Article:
The professors of Cleveland State university talk about their experience teaching different disciplines and topics, dealing with current climates and the lessons they’ve learned themselves over the years. // Alexis Rosen, Arbela Capas, Brenda Castaneda Yupanqui & Holly Bland
ublic opinion is notably unstable, usually a “body temperature” at a particular moment in time. The time we are living in today could be a considered
a time for change in our political and social climates. This often translates into our every day lives and our academic lives as well. When we enter college, the world becomes a lot wider when it comes to what we learn in the classroom. We start learning the knowledge we need for our respective careers, or we start taking classes about specific issues and topics we would have never even thought about in our previous school years. For this issue, we decided to give some appreciation back to some of the professors at Cleveland State — the people who have devoted their lives to helping make sense of things to us. At Cleveland State, the professors in charge of teaching the lessons are equally as diverse as the students receiving them. Although every student has a specific major or discipline that they are pursuing, one of the most eye-opening things about studying in college is being able to explore different topics. A big task for professors teaching in the classroom, is making sure that the information in the textbooks is able to be applied and translated to the real world. Cleveland State’s professors do just that, by going beyond the classroom and teaching in a way that is not only relevant for getting a good grade, but being a proactive citizen and a lifelong learner. No matter how much time each of these professors have spent here at Cleve-
PHOTO CREDIT: ARBELA CAPAS
land State, they all have unique backgrounds and expertises that help them bring something special to each classroom. This feature is not only dedicated to the nine professors we spoke to, but also to all the professors and adjunct faculty that work so hard every day to make this university special for the students.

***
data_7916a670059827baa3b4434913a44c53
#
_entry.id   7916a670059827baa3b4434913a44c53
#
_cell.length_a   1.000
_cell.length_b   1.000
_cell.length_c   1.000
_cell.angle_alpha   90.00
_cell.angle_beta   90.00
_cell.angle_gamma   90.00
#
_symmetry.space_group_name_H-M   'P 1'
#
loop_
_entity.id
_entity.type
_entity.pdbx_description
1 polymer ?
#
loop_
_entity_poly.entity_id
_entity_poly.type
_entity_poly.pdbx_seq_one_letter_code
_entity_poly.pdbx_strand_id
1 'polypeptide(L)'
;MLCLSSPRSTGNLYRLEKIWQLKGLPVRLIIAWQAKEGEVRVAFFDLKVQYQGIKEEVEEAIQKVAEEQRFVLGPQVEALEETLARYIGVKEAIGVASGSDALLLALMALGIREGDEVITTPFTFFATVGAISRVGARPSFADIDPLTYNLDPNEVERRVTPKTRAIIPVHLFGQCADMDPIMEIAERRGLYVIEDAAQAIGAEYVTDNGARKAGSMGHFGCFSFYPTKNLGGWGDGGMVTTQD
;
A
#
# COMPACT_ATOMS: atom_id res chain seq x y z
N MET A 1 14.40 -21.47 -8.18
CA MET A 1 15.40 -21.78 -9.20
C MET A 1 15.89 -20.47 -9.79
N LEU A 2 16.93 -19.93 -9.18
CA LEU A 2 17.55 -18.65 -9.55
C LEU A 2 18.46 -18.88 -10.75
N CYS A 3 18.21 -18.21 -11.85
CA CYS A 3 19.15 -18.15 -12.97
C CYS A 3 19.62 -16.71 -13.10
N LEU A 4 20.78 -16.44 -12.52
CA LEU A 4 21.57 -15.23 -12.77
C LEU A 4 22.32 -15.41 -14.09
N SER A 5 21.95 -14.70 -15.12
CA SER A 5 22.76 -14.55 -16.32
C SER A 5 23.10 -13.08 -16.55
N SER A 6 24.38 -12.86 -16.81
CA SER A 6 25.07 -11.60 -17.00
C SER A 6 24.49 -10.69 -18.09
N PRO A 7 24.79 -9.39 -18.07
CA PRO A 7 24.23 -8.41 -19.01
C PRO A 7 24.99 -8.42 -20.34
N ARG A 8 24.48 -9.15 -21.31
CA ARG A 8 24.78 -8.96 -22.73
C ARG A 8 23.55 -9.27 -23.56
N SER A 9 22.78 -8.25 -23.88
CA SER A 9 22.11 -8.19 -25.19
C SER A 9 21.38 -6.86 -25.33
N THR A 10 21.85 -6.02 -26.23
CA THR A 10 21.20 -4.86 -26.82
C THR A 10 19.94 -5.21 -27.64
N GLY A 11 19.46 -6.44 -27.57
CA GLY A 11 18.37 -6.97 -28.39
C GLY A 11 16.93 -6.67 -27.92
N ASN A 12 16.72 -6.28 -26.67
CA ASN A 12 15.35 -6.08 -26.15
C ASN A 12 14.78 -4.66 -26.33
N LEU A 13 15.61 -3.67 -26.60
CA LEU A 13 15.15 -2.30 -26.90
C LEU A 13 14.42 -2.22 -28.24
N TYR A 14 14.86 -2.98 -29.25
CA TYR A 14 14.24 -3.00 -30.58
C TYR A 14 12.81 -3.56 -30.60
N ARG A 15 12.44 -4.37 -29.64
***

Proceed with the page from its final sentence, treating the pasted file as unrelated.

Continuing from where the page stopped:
M EG HAN N OVISK Y DISCIPLINE Sociology–Criminology YEARS @ CSU 2 years FAVORITE CLASS TO TEACH Sociology to Corrections Along with Dr. Novisky’s framed degree from Kent State University, her office wall also has photos from various correctional facilities she has visited throughout the United States. Along with this, hangs a map with pinned locations. Currently pinned are: Pennsylvania, Georgia, New York, and others. These areas were some of the facilities Novisky visited to conduct interviews with inmates for her various research studies. “My focus of research is mainly talking about the health effects of inmates who are incarcerated.” Her most recent projects included interviewing women who have left domestic abuse relationships, as well as a series of interviews she did with aging men who are currently incarcerated. For about two years now, Dr. Novisky has
been teaching various Criminology courses at Cleveland State, including women and crime, corrections and criminological theory. Novisky believes that classes such as this that talk about the complicated, stigmatized and often forgotten issues of corrections in the United States, open up a lens for the students who will be working in various fields. “The dynamics of domestic violence also involves extreme isolation of victims by their abusers and threats not to disclose the abuse,” she said as an example. “So, without classes that address these topics, ignorance of them is reinforced.” Novisky also explained that she is particularly excited about the classes she is teaching talking about the deeper and societal issues regarding incarceration and prison in classes like prison and society – the new class that she has helped developed and that will be available next Fall. She hopes these classes will bring to light to students the unique problem of mass incarceration in the United States today. “We’ve invested SPRING 2018 | VINDICATOR 26